Thursday, May 21, 2009

I have always thought I should have gone to nursing school. It was one of those nagging thoughts I had while at school at KU, getting my business degree. I knew I needed to get that business degree, but I couldn't quite figure out where the nursing thing fit in.

After I graduated from KU, I was working for a company that paid heath insurance claims (see, at some level I knew that I needed to be in the health field). All of our clients were self-insured businesses. It was an interesting and exciting job. It was my first job out of college. I was making a name for myself and proving myself. While I was working there I went "back" to school to get my Master's degree; this time in Public Administration with my emphasis in Health Care Administration. Again, it was there, in this brain,

After I graduated, I went to work for an insurance broker as the operations manager for the part of their business that sold health insurance. While the job itself sucked, as well as the people I worked with, I learned very quickly that I really didn't like being on that particular side of the product. Sometimes all it takes is 2 weeks at a job to know for sure you don't want to be there.

When Todd and I moved to Topeka and got married, I took a job as the administrator of a Family Practice Residency Clinic. I needed to have a job in the same town I lived in (I was commuting to KC before that), and I loved the idea of running a clinic. What better way to marry the things I was educated in? I was in charge of all of the "business side" of the clinic. This included all of the office folks, front desk people, schedulers, etc. I took care of the A/P, payroll, computer systems and those who filed the claims. To put it plainly, I LOVED my job. However, there was still something nagging me.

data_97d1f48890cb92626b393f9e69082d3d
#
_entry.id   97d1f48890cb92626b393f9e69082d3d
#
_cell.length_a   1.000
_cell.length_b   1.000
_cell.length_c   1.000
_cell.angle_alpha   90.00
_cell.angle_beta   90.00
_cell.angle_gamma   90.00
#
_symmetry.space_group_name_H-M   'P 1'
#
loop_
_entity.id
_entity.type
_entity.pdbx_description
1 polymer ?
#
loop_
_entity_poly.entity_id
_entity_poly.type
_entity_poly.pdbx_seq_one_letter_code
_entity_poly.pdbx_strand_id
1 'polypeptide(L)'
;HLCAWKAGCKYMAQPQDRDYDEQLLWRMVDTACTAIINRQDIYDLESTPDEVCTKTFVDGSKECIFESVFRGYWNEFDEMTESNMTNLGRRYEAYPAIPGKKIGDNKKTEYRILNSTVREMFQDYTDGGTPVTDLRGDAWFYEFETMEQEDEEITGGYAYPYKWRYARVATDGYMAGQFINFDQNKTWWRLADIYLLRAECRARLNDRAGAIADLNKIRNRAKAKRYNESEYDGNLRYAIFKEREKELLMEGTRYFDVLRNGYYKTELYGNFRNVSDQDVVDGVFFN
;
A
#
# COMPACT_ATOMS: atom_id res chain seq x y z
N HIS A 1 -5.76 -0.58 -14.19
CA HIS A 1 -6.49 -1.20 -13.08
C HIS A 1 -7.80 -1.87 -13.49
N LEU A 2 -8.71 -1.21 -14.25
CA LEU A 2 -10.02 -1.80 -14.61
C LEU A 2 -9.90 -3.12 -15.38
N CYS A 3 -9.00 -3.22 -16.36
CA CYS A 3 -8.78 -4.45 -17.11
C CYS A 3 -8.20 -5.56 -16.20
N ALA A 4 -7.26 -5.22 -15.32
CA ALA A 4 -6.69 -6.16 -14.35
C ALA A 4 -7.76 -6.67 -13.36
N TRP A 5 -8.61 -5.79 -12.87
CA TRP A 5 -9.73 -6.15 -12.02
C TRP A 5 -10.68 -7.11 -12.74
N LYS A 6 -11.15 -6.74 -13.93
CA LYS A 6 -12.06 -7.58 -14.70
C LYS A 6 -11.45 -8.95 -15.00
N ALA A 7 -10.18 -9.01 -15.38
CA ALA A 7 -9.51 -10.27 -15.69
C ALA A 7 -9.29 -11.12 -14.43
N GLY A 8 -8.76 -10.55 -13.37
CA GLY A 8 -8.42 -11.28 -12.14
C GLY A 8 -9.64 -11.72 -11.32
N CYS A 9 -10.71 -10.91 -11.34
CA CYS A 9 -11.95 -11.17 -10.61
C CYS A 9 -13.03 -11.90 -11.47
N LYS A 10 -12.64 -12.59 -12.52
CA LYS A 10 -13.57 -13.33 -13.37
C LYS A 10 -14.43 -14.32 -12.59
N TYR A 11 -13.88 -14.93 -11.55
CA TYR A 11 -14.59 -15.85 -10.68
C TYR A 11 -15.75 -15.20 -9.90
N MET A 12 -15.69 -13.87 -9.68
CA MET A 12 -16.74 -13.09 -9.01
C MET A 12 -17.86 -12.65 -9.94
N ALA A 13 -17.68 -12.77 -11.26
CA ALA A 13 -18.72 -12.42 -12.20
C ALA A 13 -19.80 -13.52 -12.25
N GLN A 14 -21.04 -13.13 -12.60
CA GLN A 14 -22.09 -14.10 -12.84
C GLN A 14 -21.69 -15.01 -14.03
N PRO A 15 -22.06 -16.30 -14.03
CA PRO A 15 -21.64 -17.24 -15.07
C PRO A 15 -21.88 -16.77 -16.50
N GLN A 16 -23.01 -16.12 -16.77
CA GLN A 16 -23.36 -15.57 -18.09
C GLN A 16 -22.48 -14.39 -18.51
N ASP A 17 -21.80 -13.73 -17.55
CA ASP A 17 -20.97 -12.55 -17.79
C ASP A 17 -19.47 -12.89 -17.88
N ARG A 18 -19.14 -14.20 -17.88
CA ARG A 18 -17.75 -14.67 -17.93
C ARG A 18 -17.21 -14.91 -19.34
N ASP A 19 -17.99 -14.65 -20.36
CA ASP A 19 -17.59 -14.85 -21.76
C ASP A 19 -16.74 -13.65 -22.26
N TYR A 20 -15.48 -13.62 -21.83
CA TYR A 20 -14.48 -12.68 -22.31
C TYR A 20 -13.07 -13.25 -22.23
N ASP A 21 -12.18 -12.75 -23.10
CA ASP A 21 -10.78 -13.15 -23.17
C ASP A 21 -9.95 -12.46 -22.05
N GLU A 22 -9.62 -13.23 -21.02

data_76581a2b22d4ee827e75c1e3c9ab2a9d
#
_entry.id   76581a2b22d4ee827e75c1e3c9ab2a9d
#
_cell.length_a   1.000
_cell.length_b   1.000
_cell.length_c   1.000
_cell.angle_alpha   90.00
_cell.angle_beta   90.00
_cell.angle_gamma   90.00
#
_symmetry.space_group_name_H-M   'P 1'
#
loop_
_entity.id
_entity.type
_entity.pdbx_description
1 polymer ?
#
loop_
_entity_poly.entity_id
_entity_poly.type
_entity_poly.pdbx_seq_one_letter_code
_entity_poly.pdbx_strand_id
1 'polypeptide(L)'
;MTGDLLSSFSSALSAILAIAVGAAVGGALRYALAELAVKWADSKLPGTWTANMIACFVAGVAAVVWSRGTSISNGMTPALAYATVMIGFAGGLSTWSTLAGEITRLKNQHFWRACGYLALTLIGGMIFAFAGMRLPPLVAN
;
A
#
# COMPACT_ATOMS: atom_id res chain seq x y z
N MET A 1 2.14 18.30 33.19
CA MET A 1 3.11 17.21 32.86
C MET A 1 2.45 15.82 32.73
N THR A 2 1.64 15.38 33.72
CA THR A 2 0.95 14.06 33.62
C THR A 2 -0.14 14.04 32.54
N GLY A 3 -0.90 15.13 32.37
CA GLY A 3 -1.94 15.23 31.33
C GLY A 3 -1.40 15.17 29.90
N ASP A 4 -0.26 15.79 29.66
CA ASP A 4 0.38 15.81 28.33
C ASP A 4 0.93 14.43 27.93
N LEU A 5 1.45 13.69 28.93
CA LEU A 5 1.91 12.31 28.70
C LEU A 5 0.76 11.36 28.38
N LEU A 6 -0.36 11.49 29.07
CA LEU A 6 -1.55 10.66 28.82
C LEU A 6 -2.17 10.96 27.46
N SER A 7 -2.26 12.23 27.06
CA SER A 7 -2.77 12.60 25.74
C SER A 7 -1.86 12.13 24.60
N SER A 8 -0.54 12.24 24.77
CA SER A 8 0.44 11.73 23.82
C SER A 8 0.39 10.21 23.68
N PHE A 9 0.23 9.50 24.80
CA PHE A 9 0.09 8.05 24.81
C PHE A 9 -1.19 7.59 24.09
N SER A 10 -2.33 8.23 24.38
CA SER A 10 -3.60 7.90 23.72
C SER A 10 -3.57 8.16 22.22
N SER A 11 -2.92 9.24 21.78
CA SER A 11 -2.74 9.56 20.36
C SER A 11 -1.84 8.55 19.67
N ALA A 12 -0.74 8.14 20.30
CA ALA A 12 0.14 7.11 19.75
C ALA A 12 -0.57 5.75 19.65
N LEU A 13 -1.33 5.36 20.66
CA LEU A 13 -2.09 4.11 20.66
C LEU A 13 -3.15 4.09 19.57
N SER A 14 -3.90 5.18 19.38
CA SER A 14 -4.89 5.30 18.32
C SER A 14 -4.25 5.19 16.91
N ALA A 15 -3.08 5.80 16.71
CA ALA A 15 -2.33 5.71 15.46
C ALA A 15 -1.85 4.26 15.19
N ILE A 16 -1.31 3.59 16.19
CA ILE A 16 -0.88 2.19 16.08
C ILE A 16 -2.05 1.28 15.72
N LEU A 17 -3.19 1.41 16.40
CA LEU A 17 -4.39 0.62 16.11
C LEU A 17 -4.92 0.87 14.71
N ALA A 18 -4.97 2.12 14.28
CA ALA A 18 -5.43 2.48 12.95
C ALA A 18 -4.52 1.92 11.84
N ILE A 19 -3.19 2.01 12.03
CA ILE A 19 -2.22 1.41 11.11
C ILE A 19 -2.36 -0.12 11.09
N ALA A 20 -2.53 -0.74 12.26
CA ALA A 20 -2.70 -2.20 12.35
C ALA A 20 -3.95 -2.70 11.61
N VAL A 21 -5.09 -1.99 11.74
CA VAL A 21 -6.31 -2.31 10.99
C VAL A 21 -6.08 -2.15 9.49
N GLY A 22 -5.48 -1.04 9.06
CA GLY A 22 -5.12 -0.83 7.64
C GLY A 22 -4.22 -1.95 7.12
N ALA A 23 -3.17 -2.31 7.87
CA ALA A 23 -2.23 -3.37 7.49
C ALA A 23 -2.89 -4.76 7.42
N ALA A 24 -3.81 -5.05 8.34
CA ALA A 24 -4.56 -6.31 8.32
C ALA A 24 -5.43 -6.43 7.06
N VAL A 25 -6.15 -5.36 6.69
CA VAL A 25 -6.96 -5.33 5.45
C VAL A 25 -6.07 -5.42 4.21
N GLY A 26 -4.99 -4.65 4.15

All of those nurses and doctors (and the doctors-in-training) thought that I didn't know anything about running a clinic if I didn't have any "scientific" educational training. Every suggestion I made was construed as "reducing patient care"," or"eliminating patient contact." Needless to say, I was a patient too. I TOTALLY understood those things. It was my job to try to reconcile the two so that we were performing the right services on the right people as efficiently as possible. Now I could see EXACTLY why I needed to go to nursing school. If I had gotten any sort of nursing degree (regardless if I had practiced nursing or not) I would have been highly respected and my suggestions and policies would have been much more widely accepted. Ugh. 30 years old, first child on the way, and I finally knew why I had this nagging feeling about nursing school.

I applied and was the second choice (first loser) for the Department Head for the Mental Health Department at the only hospital here in Salina. Oh well. It turned out that I wasn't disappointed, mostly because of all of the politics involved and other things about the hospital here. Plus also, I wouldn't have the awesome job I have now, and would never have gotten to know my bosses.

Don't ask me why I felt the need to tell you all of this, my fingers just started typing it when I was originally going to tell you about how much of a nurse I had to be the other night for my family. That will have to come in another post.

>>image from nurseynicole's flickr photostream


One response to “nursing”
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I'm intrigued by nursing too. I think there's something about directly helping people that grabs my interest.